[JIF2017] Sales Techniques and the Economics of a Freelance Japanese-English Interpreter in Japan: Winning from Day One

Ippei Maruo

Born in 1970 in Japan, Ippei lived in New York from 1980-85, and after graduating from college in Japan he went to work for a whiskey and spirits JV. He started a career as an interpreter from 1999. Currently freelancing, Ippei provides interpretation services in diverse fields such as financial services, investor relations, manufacturing, IT, whiskey and spirits, etc., mainly focusing on corporate clients, with recent exposures to assignments for the 2020 Tokyo Olympic Games and the 2019 Rugby World Cup in Japan.

A husband and a father of two, striving to win bread for the family. Plays Rock n’ Roll guitar in the evening hours. Loves beer, whiskey, spirits and almost everything that has alcoholic content.

Sales Techniques and the Economics of a Freelance Japanese-English Interpreter in Japan: Winning from Day One

Those of you who aspire to be a freelance interpreter, or even those who have started a career in interpreting, must have an interest in or are anxious about the monetary aspects of the industry. Simply put, the question is, “Can I make enough money?” Working in Japan, our culture somewhat restricts you from having an outright conversation about money with your fellow interpreters, and especially, with your SENPAI (people who are more senior in the career) interpreters.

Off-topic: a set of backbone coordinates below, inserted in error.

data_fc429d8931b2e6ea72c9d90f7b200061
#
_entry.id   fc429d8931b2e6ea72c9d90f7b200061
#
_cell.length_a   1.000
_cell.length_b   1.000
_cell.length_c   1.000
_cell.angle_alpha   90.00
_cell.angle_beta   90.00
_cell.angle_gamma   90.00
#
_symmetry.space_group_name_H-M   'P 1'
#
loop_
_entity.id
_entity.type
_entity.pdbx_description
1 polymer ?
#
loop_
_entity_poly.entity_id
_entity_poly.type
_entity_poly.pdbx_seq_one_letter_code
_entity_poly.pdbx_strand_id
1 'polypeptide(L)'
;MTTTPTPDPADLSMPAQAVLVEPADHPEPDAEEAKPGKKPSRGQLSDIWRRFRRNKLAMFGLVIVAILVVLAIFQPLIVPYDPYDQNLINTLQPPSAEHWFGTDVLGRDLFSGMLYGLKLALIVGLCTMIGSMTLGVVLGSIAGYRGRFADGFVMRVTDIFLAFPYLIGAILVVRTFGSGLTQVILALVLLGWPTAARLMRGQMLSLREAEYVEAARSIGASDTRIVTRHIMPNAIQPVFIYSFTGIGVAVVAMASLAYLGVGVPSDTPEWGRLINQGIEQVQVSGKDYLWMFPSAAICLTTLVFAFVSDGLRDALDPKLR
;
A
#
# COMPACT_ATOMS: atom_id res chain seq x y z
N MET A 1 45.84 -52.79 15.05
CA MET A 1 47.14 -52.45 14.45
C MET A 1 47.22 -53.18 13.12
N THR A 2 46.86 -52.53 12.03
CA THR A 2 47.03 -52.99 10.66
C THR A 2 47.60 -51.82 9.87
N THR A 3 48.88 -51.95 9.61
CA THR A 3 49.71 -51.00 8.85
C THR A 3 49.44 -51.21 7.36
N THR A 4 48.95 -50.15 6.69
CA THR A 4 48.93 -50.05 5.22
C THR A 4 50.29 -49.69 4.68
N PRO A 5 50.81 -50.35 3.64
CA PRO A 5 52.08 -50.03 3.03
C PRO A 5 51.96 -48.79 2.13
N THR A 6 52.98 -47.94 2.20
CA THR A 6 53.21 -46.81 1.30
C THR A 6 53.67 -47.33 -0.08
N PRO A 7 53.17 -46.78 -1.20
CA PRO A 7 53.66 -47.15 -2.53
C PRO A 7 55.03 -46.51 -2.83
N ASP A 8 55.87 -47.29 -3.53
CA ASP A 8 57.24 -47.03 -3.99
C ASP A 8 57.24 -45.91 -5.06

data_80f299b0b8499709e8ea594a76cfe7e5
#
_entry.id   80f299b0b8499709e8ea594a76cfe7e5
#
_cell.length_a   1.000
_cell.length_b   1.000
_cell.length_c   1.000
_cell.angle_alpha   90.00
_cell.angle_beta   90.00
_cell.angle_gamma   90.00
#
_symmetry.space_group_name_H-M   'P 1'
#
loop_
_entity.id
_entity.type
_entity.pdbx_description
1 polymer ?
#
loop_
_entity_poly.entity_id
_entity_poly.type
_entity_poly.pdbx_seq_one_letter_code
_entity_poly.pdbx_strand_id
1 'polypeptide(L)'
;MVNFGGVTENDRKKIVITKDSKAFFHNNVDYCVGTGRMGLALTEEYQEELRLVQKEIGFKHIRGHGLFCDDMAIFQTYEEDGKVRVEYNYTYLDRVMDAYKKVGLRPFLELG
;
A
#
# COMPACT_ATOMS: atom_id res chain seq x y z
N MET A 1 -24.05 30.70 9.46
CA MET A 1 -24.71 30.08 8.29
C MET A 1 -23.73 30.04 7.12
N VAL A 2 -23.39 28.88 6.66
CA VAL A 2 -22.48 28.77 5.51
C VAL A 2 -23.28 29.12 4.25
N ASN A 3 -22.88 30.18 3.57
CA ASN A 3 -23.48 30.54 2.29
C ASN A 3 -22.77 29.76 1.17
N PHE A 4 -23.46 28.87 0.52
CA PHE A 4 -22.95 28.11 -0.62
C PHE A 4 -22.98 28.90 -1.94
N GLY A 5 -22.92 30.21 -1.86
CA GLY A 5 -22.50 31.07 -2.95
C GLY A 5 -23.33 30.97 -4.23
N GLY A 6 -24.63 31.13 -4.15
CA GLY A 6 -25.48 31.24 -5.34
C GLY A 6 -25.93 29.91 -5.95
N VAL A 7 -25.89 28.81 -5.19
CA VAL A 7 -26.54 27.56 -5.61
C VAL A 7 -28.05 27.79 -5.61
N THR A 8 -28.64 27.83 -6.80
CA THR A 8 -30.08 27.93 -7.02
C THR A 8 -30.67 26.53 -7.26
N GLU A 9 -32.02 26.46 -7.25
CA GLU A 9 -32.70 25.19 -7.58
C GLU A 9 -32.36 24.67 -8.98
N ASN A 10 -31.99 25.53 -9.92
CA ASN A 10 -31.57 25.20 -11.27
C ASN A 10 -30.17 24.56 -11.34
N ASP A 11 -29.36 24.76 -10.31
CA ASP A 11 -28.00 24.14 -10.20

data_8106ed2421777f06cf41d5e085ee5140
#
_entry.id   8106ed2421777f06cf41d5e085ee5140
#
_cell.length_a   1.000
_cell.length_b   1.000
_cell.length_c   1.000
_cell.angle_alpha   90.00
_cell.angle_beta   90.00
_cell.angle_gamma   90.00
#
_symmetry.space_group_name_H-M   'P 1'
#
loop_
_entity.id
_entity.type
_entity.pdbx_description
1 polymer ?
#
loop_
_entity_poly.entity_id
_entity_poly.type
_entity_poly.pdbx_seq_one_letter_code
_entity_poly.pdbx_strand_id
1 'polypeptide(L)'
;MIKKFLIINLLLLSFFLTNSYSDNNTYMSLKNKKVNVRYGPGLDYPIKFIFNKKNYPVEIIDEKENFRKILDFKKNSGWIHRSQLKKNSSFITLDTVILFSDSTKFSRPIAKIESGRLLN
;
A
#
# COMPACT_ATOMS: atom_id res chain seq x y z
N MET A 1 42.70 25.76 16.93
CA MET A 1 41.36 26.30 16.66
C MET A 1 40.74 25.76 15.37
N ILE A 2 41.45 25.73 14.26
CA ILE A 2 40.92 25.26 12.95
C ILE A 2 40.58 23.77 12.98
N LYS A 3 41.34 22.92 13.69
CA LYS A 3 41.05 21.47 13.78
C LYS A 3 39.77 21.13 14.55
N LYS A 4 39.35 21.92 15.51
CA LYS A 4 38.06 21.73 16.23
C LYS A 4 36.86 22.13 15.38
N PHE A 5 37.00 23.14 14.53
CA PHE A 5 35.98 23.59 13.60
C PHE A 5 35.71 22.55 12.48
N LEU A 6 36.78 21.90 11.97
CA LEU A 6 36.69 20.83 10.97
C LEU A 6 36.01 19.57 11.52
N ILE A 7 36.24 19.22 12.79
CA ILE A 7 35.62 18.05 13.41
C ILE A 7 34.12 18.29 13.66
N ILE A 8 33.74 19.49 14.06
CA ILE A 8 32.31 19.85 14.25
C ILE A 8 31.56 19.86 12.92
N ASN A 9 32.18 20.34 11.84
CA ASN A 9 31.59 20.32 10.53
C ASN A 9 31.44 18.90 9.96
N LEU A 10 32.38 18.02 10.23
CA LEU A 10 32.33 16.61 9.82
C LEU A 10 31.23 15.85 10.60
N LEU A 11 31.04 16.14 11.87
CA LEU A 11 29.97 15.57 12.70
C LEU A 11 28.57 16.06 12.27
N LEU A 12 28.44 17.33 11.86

So, YES, I am going to talk about the monetary aspect of the industry. Plus, I’m going to talk about how to build a good relationship with interpretation/translation agencies, how to win business, how to protect yourself in a tight situation, etc., I am going to share with you my learnings from my 7 years as an in-house interpreter and 10 years as a freelance interpreter. Throughout the years, with what I have learnt, I have managed to survive the ruthless competition of the industry (I may be over-exaggerating things a little bit).

I am going to also talk about my perspectives on professional attitude—specifically, the attributes required by a professional interpreter.

I will allocate some time for Q&A at the end, but in my session I will set out to answer the following questions:

-What is it like to earn 10 million yen per year as a freelance?
-When is the best time to start your career as a freelance interpreter?
-What is the market rate for our service?
-What is the most important point for selling yourself as a freelance interpreter?
-How should you perceive jobs from agencies, vs. jobs directly from clients?
-How could I effectively negotiate to increase the rate from agencies?
-How should I deal with complaints / negative feedback from the clients?
-What sort of interpretation would have highest satisfaction from our clients?

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